The NDP is divorcing themselves from the Liberals and Conservatives, who Rudkowski said have only minute differences in policies.

“We’re moving away from that and say it’s not okay. We’re going to give people the representation they deserve and have deserved for years and have not gotten.

 

Priority

 

Rudkowski said his first priority is supporting the mines in Labrador West.
“It doesn’t necessarily represent people on the coast, but in terms of economic impact, not just to the riding but to the province as a whole, it’s significant,” he said. “We have to get in there and see what can be done to help that situation.”

Labradorians can’t be docile economically or politically, he added.
“Wabush mines is gone, Bloom Lake shut down, Alderon never came through. Warning chimes are going — we can’t afford to sit there and be passive.”
The hiring process at Muskrat Falls has received criticism from many who say the policies of hiring Innu first and locals second is not being honoured by Nalcor.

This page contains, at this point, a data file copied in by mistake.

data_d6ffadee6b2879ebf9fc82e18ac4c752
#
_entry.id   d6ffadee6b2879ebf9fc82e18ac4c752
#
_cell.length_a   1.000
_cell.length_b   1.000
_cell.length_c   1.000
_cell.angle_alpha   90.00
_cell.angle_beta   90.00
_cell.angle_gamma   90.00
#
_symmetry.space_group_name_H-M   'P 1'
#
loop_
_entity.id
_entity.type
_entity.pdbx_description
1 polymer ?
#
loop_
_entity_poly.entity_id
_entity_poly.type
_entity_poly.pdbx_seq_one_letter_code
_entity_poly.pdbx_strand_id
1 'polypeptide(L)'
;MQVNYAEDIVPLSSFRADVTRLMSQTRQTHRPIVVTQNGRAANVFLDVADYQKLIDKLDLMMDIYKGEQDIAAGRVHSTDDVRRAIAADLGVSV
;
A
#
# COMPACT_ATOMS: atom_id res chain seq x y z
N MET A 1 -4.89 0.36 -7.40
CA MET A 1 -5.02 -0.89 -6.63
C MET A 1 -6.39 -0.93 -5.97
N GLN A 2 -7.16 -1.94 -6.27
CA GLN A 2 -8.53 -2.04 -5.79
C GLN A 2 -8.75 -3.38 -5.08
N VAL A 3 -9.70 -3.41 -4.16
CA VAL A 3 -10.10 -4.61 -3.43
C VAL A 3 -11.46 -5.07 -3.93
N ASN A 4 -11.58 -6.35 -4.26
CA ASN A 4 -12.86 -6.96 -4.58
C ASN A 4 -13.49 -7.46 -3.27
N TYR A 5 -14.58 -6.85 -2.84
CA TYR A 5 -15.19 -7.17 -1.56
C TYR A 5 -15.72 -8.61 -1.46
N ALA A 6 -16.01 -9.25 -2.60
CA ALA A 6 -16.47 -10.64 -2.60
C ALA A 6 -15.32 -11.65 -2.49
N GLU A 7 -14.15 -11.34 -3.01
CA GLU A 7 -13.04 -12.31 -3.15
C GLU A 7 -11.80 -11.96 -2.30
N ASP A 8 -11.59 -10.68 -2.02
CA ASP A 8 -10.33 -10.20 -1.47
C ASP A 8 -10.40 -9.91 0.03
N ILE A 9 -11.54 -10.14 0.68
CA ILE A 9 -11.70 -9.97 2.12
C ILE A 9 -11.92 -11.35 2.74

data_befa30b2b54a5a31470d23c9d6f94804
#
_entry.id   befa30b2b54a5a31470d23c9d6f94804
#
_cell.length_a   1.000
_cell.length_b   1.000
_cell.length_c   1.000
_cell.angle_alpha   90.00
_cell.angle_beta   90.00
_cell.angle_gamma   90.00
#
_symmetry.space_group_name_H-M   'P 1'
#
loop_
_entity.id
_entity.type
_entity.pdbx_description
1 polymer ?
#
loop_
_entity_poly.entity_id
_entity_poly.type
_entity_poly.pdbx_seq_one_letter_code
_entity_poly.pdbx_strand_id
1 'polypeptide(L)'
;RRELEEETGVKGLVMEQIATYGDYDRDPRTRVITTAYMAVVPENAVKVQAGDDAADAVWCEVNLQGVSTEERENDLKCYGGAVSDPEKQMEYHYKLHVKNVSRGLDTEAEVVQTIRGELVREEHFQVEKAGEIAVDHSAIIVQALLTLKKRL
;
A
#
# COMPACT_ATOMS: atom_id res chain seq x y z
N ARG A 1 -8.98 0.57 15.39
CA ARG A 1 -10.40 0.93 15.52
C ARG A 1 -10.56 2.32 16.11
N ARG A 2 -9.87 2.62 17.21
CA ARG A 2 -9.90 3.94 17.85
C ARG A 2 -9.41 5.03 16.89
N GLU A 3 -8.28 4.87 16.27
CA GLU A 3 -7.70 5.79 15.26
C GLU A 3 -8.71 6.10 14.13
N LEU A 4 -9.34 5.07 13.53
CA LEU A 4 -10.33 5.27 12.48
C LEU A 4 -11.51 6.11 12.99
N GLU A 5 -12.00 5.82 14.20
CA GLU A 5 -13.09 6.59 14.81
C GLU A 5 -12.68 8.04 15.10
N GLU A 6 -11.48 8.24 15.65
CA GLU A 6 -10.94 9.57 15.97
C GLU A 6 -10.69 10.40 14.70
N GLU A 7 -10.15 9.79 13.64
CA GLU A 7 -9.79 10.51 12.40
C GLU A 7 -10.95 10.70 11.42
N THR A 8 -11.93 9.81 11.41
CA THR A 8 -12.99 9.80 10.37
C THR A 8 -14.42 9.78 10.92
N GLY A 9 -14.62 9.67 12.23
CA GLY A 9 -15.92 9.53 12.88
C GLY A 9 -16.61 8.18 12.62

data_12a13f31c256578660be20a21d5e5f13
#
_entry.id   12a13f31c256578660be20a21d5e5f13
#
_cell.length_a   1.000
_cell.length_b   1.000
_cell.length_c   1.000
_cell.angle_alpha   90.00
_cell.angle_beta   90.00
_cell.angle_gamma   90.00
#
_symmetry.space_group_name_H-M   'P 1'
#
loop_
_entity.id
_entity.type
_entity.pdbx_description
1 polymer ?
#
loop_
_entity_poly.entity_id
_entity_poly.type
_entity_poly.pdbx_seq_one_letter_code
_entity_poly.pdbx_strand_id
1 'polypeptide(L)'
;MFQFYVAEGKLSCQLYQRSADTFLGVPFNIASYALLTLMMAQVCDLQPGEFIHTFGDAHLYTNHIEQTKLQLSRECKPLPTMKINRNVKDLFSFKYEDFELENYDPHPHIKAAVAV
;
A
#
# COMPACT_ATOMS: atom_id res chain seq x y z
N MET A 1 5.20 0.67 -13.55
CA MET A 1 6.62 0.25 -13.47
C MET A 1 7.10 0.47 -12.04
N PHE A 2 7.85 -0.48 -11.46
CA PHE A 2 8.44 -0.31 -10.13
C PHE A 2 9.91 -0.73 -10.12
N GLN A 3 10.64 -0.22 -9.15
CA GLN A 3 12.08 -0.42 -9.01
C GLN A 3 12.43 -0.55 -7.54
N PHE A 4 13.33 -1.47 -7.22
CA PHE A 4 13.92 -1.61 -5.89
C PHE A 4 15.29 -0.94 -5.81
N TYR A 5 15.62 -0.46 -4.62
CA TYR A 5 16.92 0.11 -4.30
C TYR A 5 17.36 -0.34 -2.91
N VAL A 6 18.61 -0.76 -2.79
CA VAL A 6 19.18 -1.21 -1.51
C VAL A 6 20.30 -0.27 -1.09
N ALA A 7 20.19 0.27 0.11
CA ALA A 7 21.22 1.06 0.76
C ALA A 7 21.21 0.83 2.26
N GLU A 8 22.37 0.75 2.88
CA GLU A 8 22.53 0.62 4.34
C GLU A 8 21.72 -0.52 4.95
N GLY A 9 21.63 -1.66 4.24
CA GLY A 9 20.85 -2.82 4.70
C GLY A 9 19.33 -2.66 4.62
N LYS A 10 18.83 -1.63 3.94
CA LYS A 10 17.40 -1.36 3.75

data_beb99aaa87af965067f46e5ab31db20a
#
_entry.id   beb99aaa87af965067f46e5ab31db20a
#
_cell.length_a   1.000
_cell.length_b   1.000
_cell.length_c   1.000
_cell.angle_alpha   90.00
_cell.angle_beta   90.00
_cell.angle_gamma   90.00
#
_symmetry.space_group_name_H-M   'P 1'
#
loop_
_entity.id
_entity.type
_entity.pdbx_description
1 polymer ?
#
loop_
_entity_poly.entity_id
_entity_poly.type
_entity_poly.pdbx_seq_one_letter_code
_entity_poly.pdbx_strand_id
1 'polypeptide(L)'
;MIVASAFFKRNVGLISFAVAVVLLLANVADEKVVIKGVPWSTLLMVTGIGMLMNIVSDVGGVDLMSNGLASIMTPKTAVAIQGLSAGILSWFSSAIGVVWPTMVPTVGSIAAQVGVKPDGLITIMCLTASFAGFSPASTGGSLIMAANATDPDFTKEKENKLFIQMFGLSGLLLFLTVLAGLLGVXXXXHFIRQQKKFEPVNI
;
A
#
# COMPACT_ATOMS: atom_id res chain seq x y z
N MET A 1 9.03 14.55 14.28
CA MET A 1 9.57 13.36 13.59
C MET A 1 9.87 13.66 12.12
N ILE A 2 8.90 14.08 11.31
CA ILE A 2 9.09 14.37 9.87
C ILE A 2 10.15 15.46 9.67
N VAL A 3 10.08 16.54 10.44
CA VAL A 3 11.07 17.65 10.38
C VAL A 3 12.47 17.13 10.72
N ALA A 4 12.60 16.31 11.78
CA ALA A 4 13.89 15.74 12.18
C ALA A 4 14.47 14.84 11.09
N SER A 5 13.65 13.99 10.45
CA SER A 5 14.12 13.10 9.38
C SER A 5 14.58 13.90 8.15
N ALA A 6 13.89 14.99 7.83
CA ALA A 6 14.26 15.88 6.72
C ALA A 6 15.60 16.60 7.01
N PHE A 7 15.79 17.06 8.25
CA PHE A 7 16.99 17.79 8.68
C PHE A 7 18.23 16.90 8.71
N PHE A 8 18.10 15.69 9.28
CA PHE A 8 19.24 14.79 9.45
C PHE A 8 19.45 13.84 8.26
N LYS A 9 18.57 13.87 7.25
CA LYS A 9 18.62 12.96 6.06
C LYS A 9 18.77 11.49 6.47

Rudkowski wants to know who’s policing those policies.
“Labradorians deserve first crack at those jobs,” he said. “We can’t be taken for granted anymore. Every once in awhile we hear of a letter being sent off or showing up at a rally. But what’s really being done? I don’t see evidence of it.”
New direction

With NDP polling high on national levels, Rudkowski said the upcoming election is an opportunity for Labradorians, as the party “has the winds at a federal level blowing in its direction.”

And while the NDP voter base in Labrador West has been significant in the past it’s been met with frustration when the national wins have not aligned with the wins of the riding.
“The voters of Labrador have had to swim upstream a little bit. This time it’s different, because we have a national situation that compliments that sentiment.”

Rudkowski believes the NDP party can give Labrador its fair share.

“What serves the interest of Labradorians better? This brave new direction.”

 

ty.dunham@tc.tc